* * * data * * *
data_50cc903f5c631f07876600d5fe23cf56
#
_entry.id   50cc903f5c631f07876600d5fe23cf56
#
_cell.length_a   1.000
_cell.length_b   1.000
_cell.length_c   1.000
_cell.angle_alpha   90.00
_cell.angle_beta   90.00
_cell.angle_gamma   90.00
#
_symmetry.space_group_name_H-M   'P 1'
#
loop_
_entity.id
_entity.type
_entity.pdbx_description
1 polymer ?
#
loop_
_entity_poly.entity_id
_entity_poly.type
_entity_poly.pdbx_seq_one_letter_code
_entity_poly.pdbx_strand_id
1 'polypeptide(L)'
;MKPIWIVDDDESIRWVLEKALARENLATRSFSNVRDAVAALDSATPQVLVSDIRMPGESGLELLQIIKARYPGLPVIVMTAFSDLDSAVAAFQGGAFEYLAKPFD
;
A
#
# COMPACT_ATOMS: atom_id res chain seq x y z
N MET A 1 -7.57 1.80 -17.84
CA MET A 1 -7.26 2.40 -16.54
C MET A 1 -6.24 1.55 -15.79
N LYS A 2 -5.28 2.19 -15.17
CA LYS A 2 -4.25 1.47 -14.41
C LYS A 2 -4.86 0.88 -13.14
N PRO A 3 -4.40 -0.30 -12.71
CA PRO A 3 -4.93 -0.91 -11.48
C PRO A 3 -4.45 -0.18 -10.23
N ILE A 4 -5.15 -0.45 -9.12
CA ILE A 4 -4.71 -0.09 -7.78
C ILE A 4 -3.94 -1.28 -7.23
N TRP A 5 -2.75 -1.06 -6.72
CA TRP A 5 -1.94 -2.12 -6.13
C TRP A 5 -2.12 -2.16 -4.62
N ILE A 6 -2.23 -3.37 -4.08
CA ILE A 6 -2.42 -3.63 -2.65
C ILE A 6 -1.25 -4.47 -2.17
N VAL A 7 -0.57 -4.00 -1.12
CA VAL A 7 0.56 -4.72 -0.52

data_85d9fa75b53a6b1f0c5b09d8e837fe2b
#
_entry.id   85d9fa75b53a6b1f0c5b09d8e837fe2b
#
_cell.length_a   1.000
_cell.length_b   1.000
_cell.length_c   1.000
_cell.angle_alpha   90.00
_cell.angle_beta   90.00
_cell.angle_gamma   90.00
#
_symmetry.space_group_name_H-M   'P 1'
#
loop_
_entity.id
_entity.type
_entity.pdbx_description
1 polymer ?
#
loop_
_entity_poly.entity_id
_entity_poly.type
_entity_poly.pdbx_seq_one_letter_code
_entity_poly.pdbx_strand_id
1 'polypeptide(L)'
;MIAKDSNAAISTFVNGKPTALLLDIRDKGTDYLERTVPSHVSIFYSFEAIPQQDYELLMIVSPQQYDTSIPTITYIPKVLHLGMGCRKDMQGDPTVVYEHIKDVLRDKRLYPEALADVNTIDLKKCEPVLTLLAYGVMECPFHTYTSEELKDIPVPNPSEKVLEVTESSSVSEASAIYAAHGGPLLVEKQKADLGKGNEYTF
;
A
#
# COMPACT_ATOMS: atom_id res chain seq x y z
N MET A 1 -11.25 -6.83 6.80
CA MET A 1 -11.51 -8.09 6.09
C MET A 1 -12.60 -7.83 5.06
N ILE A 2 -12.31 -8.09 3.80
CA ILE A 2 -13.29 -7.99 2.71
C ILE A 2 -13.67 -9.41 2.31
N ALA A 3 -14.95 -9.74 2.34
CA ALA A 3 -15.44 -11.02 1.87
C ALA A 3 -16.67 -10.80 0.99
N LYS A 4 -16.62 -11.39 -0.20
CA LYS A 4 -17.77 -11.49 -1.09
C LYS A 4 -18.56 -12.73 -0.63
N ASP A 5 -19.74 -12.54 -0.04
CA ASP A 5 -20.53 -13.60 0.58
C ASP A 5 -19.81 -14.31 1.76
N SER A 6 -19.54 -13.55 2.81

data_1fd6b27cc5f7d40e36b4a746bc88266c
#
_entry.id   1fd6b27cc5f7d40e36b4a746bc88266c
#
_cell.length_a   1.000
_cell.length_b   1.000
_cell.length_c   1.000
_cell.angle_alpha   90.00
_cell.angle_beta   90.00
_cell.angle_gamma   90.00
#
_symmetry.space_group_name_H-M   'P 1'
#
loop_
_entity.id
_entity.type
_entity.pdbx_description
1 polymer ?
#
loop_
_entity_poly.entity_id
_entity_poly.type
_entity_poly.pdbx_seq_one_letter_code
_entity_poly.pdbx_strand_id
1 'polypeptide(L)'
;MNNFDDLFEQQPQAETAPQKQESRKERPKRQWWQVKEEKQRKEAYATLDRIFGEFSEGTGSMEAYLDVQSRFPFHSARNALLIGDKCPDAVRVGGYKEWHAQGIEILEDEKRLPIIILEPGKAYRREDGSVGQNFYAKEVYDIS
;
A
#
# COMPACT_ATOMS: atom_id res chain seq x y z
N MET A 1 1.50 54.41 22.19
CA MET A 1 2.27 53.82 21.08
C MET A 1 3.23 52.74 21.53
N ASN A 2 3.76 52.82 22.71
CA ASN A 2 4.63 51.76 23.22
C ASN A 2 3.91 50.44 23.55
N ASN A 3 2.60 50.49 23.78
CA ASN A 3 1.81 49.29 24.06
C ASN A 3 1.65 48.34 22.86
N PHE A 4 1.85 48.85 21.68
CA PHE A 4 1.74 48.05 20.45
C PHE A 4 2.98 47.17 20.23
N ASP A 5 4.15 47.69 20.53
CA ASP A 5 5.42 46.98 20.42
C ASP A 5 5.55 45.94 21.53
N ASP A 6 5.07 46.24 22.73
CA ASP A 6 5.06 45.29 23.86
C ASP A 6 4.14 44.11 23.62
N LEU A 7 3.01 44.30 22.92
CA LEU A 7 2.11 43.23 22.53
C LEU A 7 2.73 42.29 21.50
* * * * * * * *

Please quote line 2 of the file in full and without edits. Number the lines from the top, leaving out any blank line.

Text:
#